Balancing the Risks and Benefits of Evasive Applications

Sep 08, 2009
3 minutes

We often use the term evasive as a means of describing how an application can bypass a traditional stateful inspection firewall. “Applications use tactics such as port hopping, non-standard ports, SSL encryption and emulation to evade the firewall.” While wholly accurate, the term carries negative connotations, implying the application is behaving badly. In reality, the application developers are using these techniques primarily for purposes of improving user accessibility.

The use of these tactics is common, as shown in the Application Usage and Risk report where 57% of the applications we found can hop ports, use port 80, or port 443. While that statistic is interesting in and of itself, what is more interesting is the category and technology breakdown of these applications.

Figure 1: Applications that can evade security using port 80, port 443 or by hopping ports.

The high number of collaborative applications is populated by corporate and personal email, IM, social networking, blogging, internet conferencing, and VoIP. The interesting statistic is the range of underlying technologies used – the browser is the vehicle of choice but when compared to the those applications that use P2P and client/server, the breakdown is roughly equal. Corporate applications like SharePoint and WebEx both fall into the collaborative category and both use port 80 or port 443 respectively. So would you consider these applications evasive (in a bad way) or easily accessible? Most would call them the latter and given the popularity of both applications, would agree that these applications bring significant business benefits.

What are the risks? All applications carry risks. SharePoint and WebEx both use port 80 and port 443 respectively so they look like web traffic to most security solutions. SharePoint uses SQL, IIS, and .net and there are known risks associated with these components. WebEx has a desktop control feature that represents risks to financial services companies. So the trade-off is to allow these applications on the network but to take security best practices to apply policies that can mitigate the associated risks.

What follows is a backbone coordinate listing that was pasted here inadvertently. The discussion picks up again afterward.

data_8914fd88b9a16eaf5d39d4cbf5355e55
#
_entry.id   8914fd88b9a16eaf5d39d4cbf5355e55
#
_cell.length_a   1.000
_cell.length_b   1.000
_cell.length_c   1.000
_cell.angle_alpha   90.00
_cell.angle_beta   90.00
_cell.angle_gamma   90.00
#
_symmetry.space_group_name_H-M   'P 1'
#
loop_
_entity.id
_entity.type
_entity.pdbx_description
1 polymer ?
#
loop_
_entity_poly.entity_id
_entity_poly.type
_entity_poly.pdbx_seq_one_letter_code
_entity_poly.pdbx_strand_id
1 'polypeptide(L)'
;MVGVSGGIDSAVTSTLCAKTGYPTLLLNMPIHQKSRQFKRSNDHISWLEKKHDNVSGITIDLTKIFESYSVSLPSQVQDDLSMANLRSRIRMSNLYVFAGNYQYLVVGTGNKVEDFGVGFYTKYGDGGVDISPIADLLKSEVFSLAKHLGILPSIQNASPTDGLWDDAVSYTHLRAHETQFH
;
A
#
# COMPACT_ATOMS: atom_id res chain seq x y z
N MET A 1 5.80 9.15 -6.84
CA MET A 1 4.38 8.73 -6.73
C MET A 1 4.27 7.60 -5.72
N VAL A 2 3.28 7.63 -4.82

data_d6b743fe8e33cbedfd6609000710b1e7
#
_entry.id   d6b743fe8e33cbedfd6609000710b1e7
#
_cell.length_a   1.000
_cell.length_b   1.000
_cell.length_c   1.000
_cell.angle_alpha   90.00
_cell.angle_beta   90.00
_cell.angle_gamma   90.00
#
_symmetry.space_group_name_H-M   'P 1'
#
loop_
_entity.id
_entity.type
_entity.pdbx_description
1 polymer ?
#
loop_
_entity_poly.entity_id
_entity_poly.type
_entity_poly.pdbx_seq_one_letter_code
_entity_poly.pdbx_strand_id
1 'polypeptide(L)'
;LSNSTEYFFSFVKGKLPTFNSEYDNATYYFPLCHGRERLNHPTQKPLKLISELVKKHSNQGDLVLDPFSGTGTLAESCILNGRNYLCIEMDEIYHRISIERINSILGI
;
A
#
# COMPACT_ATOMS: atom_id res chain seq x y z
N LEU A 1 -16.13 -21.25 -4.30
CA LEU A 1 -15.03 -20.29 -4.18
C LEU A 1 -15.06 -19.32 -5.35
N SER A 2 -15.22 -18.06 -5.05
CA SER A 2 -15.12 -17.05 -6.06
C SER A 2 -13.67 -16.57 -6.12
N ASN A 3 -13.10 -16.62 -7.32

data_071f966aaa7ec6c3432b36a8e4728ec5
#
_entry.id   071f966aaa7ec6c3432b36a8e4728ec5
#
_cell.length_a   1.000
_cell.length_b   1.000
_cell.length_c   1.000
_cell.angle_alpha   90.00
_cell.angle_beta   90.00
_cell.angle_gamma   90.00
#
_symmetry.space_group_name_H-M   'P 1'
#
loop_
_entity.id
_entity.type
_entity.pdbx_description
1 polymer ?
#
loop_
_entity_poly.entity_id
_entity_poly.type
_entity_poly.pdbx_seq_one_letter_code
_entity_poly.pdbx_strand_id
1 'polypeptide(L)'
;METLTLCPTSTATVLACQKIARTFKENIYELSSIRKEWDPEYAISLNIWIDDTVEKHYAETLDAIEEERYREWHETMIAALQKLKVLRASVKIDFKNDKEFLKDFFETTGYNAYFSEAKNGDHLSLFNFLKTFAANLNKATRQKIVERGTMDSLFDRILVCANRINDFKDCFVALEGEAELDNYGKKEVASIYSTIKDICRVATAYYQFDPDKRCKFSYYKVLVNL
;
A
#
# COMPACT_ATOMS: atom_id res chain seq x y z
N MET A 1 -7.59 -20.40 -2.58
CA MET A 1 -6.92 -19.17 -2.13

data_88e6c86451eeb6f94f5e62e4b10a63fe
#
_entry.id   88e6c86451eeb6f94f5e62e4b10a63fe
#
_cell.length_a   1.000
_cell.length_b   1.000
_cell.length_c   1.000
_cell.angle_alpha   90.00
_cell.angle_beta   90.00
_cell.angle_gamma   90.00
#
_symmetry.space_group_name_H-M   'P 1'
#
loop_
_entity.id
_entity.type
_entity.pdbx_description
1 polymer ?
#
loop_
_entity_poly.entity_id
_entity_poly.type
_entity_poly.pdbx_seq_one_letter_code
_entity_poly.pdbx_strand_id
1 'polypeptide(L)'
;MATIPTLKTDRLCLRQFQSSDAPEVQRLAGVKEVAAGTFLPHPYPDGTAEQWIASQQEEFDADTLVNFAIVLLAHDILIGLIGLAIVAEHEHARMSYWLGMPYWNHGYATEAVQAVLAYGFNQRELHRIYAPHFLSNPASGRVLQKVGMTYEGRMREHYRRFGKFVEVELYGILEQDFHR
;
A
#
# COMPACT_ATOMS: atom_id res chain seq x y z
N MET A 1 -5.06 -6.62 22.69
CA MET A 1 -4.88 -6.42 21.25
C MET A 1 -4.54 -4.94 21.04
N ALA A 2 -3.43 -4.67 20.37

Another example is Skype, a VoIP application. Skype uses two techniques to simplify accessibility – it hops ports and it uses encryption. Admittedly the latter is also for privacy. Skype is widely used but not that widely deployed and supported by corporations. Yet it is a great tool, allowing the weary road warrior quick and cheap phone service from around the world. The risk of using Skype and other VoIP applications recently increased with the discovery of a Trojan that will listen to your phone calls. The article points out that risk this Trojan represents is slight and is expected to be used in a very targeted manner (against individuals or a small group). Here too, a risk vs benefit trade off needs to be made. Other examples of applications that fall into this risk vs reward discussion abound: Twitter, YouTube, Google Docs, Zoho, and the list goes on. New studies show the benefits of social networking yet one would have to be blind to miss the seemingly daily discussion of the risks these applications pose.

The statistics show that many applications can be considered evasive and yet many, while not supported by corporate IT, will bring significant business benefit. So the challenge we face is to help IT determine which applications are in use, who is using them, and then analyze the risks vs benefits, applying policy as appropriate.

Thanks for reading.

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